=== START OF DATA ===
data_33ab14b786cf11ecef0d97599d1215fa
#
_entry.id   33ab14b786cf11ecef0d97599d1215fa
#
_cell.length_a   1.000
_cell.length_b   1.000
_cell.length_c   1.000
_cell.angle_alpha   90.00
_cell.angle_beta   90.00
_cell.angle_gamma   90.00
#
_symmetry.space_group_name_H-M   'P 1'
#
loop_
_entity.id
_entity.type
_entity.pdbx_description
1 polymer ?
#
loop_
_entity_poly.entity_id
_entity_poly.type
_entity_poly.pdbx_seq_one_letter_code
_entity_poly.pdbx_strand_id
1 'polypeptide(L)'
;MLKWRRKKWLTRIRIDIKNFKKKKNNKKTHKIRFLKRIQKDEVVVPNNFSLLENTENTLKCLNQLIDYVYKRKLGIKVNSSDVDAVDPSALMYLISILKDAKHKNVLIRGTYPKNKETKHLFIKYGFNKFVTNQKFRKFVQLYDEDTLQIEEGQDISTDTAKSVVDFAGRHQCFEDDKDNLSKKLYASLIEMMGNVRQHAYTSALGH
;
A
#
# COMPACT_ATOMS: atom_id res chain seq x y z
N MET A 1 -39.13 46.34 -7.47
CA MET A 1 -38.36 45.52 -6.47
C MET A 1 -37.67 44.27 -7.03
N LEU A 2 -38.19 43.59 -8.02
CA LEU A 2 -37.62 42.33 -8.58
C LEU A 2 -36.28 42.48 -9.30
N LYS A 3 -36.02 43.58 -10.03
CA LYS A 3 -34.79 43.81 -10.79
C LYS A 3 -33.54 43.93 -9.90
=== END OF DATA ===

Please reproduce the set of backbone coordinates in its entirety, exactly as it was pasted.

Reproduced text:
data_33ab14b786cf11ecef0d97599d1215fa
#
_entry.id   33ab14b786cf11ecef0d97599d1215fa
#
_cell.length_a   1.000
_cell.length_b   1.000
_cell.length_c   1.000
_cell.angle_alpha   90.00
_cell.angle_beta   90.00
_cell.angle_gamma   90.00
#
_symmetry.space_group_name_H-M   'P 1'
#
loop_
_entity.id
_entity.type
_entity.pdbx_description
1 polymer ?
#
loop_
_entity_poly.entity_id
_entity_poly.type
_entity_poly.pdbx_seq_one_letter_code
_entity_poly.pdbx_strand_id
1 'polypeptide(L)'
;MLKWRRKKWLTRIRIDIKNFKKKKNNKKTHKIRFLKRIQKDEVVVPNNFSLLENTENTLKCLNQLIDYVYKRKLGIKVNSSDVDAVDPSALMYLISILKDAKHKNVLIRGTYPKNKETKHLFIKYGFNKFVTNQKFRKFVQLYDEDTLQIEEGQDISTDTAKSVVDFAGRHQCFEDDKDNLSKKLYASLIEMMGNVRQHAYTSALGH
;
A
#
# COMPACT_ATOMS: atom_id res chain seq x y z
N MET A 1 -39.13 46.34 -7.47
CA MET A 1 -38.36 45.52 -6.47
C MET A 1 -37.67 44.27 -7.03
N LEU A 2 -38.19 43.59 -8.02
CA LEU A 2 -37.62 42.33 -8.58
C LEU A 2 -36.28 42.48 -9.30
N LYS A 3 -36.02 43.58 -10.03
CA LYS A 3 -34.79 43.81 -10.79
C LYS A 3 -33.54 43.93 -9.90